25. Norah says:

    Hi Charli,
    I finally made it over to leave a comment, including my response to your challenge. My story is “Of puddles and rainbows” The rainbow in your story’s puddle is not a good rainbow, pretty maybe, but too much oil. Your story ends with a sadness. How could those rednecks do something like that to Bubbie. Especially, just for fun. That is no more fun than a rainbow in an oil slick. It is hard to believe what people do to each other and other living creatures. And that’s not the worst of it.
    As I read through your post I could not but admire your adventurous spirit. Wow, you are brave! Fearless Todd, and fearless Charli. Champions of the mesas! How dangerous those muddy inclines sound, but you conquered them! You stayed on the path, overcoming obstacles through determination, planning, and sometimes sheer luck (pun intended). What a great analogy for life. Thank you for sharing your grit and showing us how it should be done – flying by the seat of your pants and holding on for dear life. Reminds me a bit of that Dylan Thomas poem. You know the one I mean. 🙂

    • Charli Mills says:

      No, I will not go gentle into that good night, I’ll slide sideways into it and grab at one last vista, bird sighting or rock, telling one last story… The Hub is fearless, me not so much. But I’m willing to negate the fear for the treasure it holds up top. What I will remember most about Mars are her roads to mesas and what they hold. Thank you for joining me in these rides, Norah! <3

      • Norah says:

        I love your description – sliding sideways, grabbing one last vista … It’s you; and it made me smile. I’ll be sitting, tapping at my keyboard . . . one last word! 🙂 I love my virtual adventures through your stories.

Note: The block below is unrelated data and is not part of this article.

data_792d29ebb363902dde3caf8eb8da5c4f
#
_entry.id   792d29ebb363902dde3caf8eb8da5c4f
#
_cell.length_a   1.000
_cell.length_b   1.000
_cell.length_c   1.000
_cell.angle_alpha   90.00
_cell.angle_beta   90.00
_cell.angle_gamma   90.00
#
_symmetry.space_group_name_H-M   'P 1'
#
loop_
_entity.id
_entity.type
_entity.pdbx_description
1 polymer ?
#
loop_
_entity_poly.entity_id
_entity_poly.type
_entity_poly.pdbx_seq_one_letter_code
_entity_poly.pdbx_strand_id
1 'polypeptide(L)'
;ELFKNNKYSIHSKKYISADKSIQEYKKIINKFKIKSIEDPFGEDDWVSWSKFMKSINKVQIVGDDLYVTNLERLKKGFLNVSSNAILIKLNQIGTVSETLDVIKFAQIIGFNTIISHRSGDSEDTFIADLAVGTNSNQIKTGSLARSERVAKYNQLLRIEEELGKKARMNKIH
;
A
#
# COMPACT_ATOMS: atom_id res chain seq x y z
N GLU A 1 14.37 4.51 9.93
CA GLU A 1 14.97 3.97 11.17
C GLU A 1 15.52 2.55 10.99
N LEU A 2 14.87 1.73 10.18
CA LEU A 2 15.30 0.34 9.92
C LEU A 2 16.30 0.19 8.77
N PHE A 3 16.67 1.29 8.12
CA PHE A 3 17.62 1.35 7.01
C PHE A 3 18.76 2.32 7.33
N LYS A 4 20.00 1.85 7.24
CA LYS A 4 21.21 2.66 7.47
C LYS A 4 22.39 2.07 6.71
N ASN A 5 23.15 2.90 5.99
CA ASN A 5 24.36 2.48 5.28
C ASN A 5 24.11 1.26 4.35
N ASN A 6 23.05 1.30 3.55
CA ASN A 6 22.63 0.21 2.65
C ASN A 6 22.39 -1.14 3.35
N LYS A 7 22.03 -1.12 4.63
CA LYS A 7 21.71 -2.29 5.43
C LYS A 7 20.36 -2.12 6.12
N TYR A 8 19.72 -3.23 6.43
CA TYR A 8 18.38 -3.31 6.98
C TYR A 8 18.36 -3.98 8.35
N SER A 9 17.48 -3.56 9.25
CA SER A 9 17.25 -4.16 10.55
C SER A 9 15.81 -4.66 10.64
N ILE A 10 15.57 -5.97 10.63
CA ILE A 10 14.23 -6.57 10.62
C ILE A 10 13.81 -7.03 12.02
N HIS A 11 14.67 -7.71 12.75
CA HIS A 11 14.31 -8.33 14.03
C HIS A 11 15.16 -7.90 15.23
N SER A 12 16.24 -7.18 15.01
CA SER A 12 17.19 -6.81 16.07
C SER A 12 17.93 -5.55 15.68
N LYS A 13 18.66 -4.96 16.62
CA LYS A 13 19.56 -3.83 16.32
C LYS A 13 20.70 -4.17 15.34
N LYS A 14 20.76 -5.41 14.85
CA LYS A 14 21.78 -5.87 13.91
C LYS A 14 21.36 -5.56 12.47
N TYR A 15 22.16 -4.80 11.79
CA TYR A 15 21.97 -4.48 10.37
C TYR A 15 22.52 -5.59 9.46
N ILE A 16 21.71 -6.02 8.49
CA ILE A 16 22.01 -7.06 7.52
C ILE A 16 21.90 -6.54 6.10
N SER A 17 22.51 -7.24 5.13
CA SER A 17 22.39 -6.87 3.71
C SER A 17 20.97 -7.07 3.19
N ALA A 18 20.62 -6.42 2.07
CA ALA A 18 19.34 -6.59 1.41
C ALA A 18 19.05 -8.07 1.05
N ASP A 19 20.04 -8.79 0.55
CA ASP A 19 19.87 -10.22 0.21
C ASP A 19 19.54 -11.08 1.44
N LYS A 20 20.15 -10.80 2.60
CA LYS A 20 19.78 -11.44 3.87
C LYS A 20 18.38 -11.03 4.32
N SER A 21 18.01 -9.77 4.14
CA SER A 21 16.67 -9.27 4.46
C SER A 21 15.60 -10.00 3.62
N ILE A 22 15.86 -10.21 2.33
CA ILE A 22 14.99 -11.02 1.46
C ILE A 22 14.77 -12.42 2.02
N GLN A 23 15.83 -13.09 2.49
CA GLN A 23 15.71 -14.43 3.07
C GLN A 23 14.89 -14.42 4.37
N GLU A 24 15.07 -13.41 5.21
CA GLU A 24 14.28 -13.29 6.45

26. […] This post was written in response to Charli Mills at Carrot Ranch’s weekly Flash Fiction Challenge […]

  27. lucciagray says:

    Hi Charli!
    Great post and great idea on ‘raw writing’ I’ve been reading the contributions and fascinating discussions 🙂
    Rain can produce both murky mud and stunning rainbows. Which will it be?
    Here’s my entry for this week. Back to the present, or perhaps it’s the future? A small tribute to teachers and creativity.

    • Charli Mills says:

      Hi Lucy! I was thinking how your passion for writing into the what ifs of classic characters would make a great raw literature essay. I find the essays and discussions enlightening. Ha! Heads or tails — rainbows or mud! A great tribute to teachers. Ours need the recognition for their creativity and what they inspire in students.

  28. […] Written for the Carrot Ranch Communications prompt “a rainbow in a puddle”. […]

  29. A. E. Robson says:

    I love rainbows. They invite the imagination to scamper all over the place to tell stories of make believe or maybe believe depending on the audience.

    The Magic Rainbow
    By Ann Edall-Robson

    The mystical, magical colours dance through the willows and along the creek. Shades of a second rainbow reflects in the puddles. Transparent in the sun showers happening in the valley. ​

    Race to the end of the rainbow. To the pot of gold protected by the little people. Closer and closer. Beneath the small, yellow booted feet, the puddles on the trail scatter in a spray of water and mud. Droplets of rain on rosy, apple cheeks turn to into rivulets. The hunt for the elusive rainbow and the leprechauns that play under its arch gone now for another day.

    • Charli Mills says:

      I like both the ideas of a scampering imagination and a maybe believe story, Ann! What a sweet story of rainbow-chasers, colorful in their yellow boots.

  30. Drew Sheldon says:

    I think the furballs are jealous that I didn’t write about them. They are driving me crazy.

  31. ellenbest24 says:

    I still can’t see my ping so I will link here Charli.

  32. […] Response to Carrot Ranch’s February 9 Flash Fiction Challenge: Rainbow in a Puddle […]

  33. […] Flash Fiction Challenge over at Carrot Ranch […]

  34. We know I shouldn’t be given a rainbow prompt. Remember the rainbows and unicorns?

    Here we go…off to read. 🙂